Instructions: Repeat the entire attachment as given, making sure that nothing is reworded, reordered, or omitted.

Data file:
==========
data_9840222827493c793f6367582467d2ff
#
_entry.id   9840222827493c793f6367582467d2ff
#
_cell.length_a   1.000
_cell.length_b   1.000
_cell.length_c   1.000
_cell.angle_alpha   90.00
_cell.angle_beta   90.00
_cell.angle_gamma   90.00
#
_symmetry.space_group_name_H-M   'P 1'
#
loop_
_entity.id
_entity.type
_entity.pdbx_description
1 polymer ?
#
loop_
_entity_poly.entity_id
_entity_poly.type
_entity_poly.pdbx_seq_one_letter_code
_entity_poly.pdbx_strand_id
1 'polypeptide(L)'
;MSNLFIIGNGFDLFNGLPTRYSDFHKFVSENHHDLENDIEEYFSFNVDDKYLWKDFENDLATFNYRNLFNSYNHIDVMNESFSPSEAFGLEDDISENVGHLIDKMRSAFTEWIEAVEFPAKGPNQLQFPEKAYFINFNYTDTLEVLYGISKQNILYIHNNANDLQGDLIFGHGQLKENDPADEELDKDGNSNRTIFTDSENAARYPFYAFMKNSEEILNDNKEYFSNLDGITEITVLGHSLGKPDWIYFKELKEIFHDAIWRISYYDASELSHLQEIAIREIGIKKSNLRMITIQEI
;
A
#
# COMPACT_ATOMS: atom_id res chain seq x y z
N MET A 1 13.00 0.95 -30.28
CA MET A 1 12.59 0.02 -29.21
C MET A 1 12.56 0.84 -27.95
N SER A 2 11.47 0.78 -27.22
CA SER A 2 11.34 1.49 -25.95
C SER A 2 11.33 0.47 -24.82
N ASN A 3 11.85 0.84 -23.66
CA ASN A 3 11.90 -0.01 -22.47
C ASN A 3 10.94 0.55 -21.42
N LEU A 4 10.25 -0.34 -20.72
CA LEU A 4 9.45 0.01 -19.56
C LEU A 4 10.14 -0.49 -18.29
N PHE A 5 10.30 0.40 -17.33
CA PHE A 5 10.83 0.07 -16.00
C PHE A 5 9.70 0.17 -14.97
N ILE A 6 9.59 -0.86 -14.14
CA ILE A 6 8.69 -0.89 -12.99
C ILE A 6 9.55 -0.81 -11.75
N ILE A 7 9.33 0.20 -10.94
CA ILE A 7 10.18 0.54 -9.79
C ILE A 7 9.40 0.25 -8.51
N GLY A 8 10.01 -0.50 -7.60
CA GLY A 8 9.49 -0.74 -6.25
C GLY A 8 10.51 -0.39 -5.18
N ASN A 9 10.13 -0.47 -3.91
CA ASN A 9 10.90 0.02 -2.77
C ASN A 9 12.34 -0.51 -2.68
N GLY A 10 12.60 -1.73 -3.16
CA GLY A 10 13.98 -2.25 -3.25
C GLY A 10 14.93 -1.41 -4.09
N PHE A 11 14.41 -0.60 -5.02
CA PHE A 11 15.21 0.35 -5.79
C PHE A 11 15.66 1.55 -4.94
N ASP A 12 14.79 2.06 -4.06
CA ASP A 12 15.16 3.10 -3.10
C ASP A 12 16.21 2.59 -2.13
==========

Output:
data_9840222827493c793f6367582467d2ff
#
_entry.id   9840222827493c793f6367582467d2ff
#
_cell.length_a   1.000
_cell.length_b   1.000
_cell.length_c   1.000
_cell.angle_alpha   90.00
_cell.angle_beta   90.00
_cell.angle_gamma   90.00
#
_symmetry.space_group_name_H-M   'P 1'
#
loop_
_entity.id
_entity.type
_entity.pdbx_description
1 polymer ?
#
loop_
_entity_poly.entity_id
_entity_poly.type
_entity_poly.pdbx_seq_one_letter_code
_entity_poly.pdbx_strand_id
1 'polypeptide(L)'
;MSNLFIIGNGFDLFNGLPTRYSDFHKFVSENHHDLENDIEEYFSFNVDDKYLWKDFENDLATFNYRNLFNSYNHIDVMNESFSPSEAFGLEDDISENVGHLIDKMRSAFTEWIEAVEFPAKGPNQLQFPEKAYFINFNYTDTLEVLYGISKQNILYIHNNANDLQGDLIFGHGQLKENDPADEELDKDGNSNRTIFTDSENAARYPFYAFMKNSEEILNDNKEYFSNLDGITEITVLGHSLGKPDWIYFKELKEIFHDAIWRISYYDASELSHLQEIAIREIGIKKSNLRMITIQEI
;
A
#
# COMPACT_ATOMS: atom_id res chain seq x y z
N MET A 1 13.00 0.95 -30.28
CA MET A 1 12.59 0.02 -29.21
C MET A 1 12.56 0.84 -27.95
N SER A 2 11.47 0.78 -27.22
CA SER A 2 11.34 1.49 -25.95
C SER A 2 11.33 0.47 -24.82
N ASN A 3 11.85 0.84 -23.66
CA ASN A 3 11.90 -0.01 -22.47
C ASN A 3 10.94 0.55 -21.42
N LEU A 4 10.25 -0.34 -20.72
CA LEU A 4 9.45 0.01 -19.56
C LEU A 4 10.14 -0.49 -18.29
N PHE A 5 10.30 0.40 -17.33
CA PHE A 5 10.83 0.07 -16.00
C PHE A 5 9.70 0.17 -14.97
N ILE A 6 9.59 -0.86 -14.14
CA ILE A 6 8.69 -0.89 -12.99
C ILE A 6 9.55 -0.81 -11.75
N ILE A 7 9.33 0.20 -10.94
CA ILE A 7 10.18 0.54 -9.79
C ILE A 7 9.40 0.25 -8.51
N GLY A 8 10.01 -0.50 -7.60
CA GLY A 8 9.49 -0.74 -6.25
C GLY A 8 10.51 -0.39 -5.18
N ASN A 9 10.13 -0.47 -3.91
CA ASN A 9 10.90 0.02 -2.77
C ASN A 9 12.34 -0.51 -2.68
N GLY A 10 12.60 -1.73 -3.16
CA GLY A 10 13.98 -2.25 -3.25
C GLY A 10 14.93 -1.41 -4.09
N PHE A 11 14.41 -0.60 -5.02
CA PHE A 11 15.21 0.35 -5.79
C PHE A 11 15.66 1.55 -4.94
N ASP A 12 14.79 2.06 -4.06
CA ASP A 12 15.16 3.10 -3.10
C ASP A 12 16.21 2.59 -2.13